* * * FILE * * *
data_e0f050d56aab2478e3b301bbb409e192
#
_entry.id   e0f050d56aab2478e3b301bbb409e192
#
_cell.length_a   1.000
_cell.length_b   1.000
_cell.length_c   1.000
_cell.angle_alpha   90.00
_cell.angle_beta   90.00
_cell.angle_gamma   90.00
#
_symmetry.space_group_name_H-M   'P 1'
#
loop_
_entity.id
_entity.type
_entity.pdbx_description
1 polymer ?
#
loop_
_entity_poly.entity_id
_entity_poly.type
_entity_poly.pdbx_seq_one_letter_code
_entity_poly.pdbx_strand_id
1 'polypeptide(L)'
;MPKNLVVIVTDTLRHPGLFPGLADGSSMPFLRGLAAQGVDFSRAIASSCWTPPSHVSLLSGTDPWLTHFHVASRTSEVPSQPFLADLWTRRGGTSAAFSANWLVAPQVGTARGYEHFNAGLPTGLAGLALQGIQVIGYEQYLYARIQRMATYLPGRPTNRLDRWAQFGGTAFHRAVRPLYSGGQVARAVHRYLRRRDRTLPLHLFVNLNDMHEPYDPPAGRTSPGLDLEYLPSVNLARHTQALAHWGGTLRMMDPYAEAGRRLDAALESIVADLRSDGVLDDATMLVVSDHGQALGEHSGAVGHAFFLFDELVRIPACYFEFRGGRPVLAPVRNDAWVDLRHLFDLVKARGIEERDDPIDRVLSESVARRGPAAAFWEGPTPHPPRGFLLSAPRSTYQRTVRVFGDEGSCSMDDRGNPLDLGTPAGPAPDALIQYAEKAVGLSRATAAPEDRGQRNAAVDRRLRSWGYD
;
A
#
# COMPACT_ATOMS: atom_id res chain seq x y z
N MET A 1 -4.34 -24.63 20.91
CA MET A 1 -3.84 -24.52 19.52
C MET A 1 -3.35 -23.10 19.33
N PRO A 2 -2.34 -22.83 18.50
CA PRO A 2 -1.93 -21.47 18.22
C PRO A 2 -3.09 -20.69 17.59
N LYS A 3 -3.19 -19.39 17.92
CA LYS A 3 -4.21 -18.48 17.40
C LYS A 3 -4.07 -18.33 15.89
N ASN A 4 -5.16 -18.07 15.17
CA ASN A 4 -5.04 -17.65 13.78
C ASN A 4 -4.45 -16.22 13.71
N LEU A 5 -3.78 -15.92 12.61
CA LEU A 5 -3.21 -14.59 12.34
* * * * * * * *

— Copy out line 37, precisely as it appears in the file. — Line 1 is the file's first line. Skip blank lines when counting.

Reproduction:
N LYS A 3 -3.19 -19.39 17.92